My natural hair journey has helped me discover what my hair really likes(water) and what it doesn’t(everything else). I love that no one else looks like me when I walk into a room, I love that I don’t have freakout about what kind of activites I’m going to do because it may mess up my hair…I used to be that girl who won’t go the beach or do anything that would make her sweat-out her perm. lol! Now I’m like, bring it on!

  2. Fatemeh permalink
    June 10, 2010 1:05 pm

    Definition: 1 a : being in accordance with or determined by nature. Our natural hair was/is determined by nature. Other words for determined is intent and purposeful. So, mother nature made our hair this way on purpose. It was her intent.

  3. Lakeisha permalink
    June 10, 2010 3:42 pm

    Great post! Being natural is accepting yourself just the way God made you. It’s about having confidence in yourself and defining your own standards of beauty!

  4. June 11, 2010 12:18 pm

    “Today, natural is less about making a political statement and more about just being.” Exactly and I think it’s here to stay.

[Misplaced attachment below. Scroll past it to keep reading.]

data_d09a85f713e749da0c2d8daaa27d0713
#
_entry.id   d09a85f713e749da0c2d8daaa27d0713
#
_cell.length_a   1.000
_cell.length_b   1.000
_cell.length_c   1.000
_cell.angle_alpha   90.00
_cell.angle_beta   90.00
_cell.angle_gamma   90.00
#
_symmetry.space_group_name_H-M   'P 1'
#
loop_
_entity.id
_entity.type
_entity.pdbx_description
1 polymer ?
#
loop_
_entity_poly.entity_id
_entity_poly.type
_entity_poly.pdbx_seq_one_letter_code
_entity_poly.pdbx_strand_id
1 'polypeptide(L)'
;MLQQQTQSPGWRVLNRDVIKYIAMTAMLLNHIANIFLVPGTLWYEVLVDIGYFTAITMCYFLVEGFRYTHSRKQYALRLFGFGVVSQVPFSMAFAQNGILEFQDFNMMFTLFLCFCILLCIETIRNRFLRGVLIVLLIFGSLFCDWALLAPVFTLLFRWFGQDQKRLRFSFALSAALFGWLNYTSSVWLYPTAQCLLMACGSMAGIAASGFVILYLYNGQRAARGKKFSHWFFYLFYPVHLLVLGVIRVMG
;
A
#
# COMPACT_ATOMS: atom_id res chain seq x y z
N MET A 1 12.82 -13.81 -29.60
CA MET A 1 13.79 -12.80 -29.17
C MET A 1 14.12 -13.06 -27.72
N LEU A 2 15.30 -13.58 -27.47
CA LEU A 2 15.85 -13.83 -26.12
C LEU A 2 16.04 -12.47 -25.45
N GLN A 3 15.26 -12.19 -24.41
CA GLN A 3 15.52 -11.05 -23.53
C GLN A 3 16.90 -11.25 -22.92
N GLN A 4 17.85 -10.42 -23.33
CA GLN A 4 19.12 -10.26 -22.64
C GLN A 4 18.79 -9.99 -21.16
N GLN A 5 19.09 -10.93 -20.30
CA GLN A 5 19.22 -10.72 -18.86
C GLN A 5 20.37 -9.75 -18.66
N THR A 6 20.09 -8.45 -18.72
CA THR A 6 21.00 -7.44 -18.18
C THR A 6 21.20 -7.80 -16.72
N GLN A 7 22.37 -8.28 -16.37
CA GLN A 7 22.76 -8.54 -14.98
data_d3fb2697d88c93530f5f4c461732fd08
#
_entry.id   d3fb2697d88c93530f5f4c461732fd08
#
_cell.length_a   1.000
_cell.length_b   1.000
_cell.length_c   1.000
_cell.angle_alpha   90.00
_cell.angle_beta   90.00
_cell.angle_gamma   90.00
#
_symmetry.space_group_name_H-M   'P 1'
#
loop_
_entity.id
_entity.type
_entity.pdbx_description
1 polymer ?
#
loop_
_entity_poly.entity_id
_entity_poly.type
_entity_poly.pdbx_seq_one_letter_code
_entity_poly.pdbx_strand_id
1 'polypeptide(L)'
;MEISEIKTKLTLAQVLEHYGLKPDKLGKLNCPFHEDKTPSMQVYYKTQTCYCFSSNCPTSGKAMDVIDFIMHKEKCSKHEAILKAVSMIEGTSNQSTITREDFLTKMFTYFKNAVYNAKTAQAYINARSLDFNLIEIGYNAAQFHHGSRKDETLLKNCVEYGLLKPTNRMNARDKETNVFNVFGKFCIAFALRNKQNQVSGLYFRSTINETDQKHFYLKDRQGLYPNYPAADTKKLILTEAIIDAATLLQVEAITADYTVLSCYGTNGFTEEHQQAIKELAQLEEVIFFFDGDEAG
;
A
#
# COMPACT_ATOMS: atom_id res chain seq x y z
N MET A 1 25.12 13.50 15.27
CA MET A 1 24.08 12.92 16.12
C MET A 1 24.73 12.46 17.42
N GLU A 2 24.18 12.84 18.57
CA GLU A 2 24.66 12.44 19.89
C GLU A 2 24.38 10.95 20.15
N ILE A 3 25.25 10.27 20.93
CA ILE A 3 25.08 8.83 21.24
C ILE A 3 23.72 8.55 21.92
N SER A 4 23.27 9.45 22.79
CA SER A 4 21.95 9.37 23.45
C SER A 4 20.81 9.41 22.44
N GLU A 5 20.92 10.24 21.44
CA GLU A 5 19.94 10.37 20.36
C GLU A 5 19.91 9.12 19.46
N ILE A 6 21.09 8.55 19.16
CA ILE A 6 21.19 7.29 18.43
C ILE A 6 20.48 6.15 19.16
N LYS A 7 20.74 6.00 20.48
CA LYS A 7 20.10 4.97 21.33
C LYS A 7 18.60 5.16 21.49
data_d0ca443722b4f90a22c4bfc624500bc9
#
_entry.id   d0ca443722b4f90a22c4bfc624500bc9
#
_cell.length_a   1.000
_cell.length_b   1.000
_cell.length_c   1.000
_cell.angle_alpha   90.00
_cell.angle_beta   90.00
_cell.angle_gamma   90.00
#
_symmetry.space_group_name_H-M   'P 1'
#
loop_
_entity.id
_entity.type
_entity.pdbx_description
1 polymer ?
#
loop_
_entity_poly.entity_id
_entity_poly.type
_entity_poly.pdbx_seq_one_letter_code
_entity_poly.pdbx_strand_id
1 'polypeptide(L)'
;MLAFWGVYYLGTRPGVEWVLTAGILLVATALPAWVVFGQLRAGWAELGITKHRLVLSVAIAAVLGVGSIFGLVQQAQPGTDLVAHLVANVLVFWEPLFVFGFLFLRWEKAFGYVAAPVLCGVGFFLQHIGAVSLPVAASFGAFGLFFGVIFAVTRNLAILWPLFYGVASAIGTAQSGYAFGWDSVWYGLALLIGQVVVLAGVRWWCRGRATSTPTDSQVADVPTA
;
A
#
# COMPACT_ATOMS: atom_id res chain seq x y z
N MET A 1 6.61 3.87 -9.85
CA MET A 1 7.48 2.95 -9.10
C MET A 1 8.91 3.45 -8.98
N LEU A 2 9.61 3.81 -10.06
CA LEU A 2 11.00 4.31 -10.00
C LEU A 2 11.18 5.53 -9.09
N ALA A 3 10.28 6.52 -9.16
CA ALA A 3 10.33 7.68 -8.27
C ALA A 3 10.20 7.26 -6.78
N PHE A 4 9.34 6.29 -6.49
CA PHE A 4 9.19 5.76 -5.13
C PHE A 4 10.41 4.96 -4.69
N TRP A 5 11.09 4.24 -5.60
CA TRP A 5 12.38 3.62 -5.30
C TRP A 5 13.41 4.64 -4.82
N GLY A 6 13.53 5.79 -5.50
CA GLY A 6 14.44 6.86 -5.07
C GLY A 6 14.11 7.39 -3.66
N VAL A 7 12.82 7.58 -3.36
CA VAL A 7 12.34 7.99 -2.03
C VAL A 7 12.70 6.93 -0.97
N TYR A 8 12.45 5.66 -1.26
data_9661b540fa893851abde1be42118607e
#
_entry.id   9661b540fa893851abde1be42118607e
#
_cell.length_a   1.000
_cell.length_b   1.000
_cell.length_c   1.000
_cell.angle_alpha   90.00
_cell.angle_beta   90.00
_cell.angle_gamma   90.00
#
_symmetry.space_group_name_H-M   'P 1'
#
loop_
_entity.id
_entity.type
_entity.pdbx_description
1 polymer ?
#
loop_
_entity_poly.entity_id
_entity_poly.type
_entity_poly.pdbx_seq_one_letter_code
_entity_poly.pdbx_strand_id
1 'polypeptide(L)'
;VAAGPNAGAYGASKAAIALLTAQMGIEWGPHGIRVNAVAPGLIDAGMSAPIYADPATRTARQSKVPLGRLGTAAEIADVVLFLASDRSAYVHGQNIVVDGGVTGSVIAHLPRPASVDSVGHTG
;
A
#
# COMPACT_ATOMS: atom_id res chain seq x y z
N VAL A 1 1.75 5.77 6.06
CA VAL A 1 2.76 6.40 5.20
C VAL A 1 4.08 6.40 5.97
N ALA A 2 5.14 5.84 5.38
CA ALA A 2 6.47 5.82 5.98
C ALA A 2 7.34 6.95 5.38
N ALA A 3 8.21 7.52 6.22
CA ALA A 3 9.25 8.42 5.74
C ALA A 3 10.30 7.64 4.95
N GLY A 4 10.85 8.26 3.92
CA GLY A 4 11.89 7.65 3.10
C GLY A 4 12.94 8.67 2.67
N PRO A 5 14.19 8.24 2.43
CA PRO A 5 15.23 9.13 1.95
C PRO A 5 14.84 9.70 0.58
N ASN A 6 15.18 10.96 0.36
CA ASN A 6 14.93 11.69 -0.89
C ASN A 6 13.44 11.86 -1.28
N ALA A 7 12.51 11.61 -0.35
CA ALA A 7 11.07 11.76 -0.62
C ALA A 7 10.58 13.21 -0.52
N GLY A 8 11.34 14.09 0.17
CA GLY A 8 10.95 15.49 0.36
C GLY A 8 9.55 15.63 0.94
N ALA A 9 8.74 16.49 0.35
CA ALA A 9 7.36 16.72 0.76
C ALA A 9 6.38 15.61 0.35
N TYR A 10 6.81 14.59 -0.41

5. June 15, 2010 2:54 am

    My favorite thing to see amongst natural haired ladies are the wide range of looks and styles than can be done with just a little effort…and for some, a bit of talent. I mean…natural hair to me is versatility, it’s about me accepting my God given right to wear my hair ANY way I want it, unhidden & free for the whole world to see. The pictures of those fros from the sixties are a great source of inspiration because they were essentially the first ones to spark the movement, and I really do feel that the ladies (and gents) of today are picking up the torch and carrying it through, putting their own spin – I think because we needed a change, different looks to try etc., that the natural hair community is growing at an even greater rate. This time it doesn’t just have to be for political reasons, women these days are choosing to go natural for deeply personal ones, and I can truly respect that.

  6. June 24, 2010 4:43 am

    Hi Cassadie,
    It’s Nyota, Thanks for calling me yesterday to tell me about your blog I am enjoying your articles.I really have an affinity with this article in particular. For a couple reasons, I grew up in San Francisco California’s Haight Ashbury district. I was in high school in the 70’s right smack dab in the middle of a couple of movements. And I begain my journey with hair design, while I was in High school. I am still just as passionate about that fact today as I was then. i Need to say when I came upon the “Redifining Natural” article all I could say is “Right On”. You are very on point, and if I might add to your opinion. Todays natural haircare movement conforments are sure to make the ancestor who have paved the way over the past 145 years of freedom and self expression proud to have been a part of that movement so. “Keep on Keepin on” LOL

    • July 8, 2010 9:35 am

      Nyota— it makes me so happy to read this! I have no intention of stopping “keeping on” 🙂 See you on the 31st!!!